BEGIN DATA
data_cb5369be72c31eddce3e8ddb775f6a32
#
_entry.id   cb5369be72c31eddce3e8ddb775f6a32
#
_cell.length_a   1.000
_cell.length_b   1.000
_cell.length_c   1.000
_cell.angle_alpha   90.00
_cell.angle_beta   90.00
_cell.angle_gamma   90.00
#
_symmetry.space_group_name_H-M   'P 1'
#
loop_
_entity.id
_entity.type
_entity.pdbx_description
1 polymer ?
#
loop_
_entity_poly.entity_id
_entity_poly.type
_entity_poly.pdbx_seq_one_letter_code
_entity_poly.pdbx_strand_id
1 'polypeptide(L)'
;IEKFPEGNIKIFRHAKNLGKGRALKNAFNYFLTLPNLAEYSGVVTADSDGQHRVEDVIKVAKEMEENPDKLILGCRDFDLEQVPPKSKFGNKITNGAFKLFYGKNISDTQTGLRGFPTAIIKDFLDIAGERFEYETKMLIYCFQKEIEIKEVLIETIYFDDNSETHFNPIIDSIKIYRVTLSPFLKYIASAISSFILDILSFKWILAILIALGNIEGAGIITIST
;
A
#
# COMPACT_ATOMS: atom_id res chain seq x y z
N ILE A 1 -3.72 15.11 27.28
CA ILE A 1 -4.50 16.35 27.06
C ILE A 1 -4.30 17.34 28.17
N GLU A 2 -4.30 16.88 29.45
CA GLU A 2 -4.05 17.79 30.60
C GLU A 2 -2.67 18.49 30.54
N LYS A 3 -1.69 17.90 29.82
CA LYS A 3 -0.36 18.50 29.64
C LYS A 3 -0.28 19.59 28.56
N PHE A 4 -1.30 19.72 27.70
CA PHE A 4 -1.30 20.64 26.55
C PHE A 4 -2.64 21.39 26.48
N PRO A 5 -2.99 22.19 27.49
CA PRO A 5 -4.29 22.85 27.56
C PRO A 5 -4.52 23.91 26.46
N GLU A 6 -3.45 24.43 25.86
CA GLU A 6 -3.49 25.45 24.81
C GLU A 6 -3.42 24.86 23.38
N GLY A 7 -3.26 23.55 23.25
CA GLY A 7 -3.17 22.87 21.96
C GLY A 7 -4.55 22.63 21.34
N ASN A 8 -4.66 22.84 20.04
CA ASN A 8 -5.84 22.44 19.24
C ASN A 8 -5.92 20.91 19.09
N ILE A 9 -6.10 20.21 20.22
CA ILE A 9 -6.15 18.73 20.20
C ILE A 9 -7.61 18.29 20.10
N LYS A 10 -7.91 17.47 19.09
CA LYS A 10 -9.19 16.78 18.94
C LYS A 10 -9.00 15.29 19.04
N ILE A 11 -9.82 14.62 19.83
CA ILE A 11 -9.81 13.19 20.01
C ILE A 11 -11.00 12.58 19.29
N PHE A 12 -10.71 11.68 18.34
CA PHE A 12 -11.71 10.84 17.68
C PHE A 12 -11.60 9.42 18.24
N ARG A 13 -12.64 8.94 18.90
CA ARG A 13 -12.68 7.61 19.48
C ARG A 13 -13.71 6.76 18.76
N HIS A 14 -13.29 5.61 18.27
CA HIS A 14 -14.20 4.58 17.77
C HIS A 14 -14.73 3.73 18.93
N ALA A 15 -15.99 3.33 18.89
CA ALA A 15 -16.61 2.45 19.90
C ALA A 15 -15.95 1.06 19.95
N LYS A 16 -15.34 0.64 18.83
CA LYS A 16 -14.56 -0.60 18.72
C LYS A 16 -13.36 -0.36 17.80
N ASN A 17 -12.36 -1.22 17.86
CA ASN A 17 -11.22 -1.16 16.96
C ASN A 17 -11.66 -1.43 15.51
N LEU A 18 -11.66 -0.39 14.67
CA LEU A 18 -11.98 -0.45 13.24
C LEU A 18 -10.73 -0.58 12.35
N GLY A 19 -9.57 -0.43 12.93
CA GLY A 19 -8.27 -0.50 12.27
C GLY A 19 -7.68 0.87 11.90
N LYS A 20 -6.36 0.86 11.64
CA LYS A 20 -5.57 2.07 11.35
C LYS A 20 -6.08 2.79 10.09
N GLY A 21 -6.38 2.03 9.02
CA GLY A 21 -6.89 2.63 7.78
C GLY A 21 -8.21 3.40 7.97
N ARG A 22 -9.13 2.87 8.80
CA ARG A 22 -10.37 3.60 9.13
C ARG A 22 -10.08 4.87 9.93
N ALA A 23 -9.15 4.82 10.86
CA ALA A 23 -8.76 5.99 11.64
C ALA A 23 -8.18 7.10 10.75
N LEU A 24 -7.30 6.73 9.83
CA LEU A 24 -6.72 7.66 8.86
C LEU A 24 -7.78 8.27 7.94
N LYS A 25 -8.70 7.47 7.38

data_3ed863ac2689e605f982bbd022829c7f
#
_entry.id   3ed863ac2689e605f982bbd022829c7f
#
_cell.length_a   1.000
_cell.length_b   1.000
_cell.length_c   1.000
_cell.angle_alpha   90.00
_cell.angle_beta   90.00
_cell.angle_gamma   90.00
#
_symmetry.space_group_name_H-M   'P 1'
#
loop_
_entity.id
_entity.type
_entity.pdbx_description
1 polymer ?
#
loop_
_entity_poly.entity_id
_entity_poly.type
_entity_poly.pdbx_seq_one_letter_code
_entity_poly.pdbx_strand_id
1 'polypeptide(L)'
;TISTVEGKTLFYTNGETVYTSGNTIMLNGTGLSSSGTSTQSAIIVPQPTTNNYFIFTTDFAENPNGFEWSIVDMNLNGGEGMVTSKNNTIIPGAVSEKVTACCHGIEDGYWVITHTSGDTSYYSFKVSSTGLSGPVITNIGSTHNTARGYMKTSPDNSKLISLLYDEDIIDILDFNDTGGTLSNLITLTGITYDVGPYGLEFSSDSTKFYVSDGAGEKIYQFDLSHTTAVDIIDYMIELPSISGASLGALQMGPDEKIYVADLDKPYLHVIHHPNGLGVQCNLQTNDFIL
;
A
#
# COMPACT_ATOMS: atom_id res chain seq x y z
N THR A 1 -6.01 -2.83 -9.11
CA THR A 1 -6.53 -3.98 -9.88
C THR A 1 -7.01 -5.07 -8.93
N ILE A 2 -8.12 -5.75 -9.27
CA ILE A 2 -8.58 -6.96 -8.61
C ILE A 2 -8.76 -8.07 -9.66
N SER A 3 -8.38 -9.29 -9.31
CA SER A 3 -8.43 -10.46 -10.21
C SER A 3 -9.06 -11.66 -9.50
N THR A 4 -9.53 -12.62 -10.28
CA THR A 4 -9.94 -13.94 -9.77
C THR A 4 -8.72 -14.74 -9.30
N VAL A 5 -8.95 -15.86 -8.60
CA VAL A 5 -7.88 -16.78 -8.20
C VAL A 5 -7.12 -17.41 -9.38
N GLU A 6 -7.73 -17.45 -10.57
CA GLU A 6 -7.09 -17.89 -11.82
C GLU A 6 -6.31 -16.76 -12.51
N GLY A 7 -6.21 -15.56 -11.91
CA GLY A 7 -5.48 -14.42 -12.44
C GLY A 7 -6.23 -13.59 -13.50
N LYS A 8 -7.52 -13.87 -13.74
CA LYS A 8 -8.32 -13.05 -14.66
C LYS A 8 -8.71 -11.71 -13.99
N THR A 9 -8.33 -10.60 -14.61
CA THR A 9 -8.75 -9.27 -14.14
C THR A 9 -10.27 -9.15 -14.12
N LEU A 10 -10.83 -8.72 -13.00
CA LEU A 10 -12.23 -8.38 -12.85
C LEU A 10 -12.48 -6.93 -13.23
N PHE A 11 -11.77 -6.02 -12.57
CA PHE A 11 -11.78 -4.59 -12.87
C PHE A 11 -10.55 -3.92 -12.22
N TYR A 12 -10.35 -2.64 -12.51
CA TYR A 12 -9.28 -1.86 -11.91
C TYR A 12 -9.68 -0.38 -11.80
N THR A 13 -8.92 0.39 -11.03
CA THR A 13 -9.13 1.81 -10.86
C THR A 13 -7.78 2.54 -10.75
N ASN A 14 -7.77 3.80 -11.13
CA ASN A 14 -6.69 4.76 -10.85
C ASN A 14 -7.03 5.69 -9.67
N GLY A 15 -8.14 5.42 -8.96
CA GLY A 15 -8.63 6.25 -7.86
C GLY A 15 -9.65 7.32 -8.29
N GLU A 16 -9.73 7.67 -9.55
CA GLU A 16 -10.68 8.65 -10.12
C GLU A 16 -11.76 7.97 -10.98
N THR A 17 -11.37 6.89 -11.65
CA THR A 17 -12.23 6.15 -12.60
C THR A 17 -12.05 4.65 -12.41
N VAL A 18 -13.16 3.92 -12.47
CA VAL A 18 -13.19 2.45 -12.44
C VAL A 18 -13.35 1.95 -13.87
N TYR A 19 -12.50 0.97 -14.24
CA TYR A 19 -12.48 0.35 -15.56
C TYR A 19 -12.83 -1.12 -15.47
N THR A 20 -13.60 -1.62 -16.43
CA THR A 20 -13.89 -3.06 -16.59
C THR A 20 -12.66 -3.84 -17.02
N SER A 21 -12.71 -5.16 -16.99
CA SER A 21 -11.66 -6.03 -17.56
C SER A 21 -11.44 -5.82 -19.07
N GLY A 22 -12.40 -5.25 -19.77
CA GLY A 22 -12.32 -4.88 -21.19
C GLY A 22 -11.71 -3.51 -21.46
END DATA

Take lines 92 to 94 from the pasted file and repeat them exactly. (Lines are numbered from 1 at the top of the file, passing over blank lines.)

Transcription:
CA GLY A 21 -6.89 2.63 7.78
C GLY A 21 -8.21 3.40 7.97
N ARG A 22 -9.13 2.87 8.80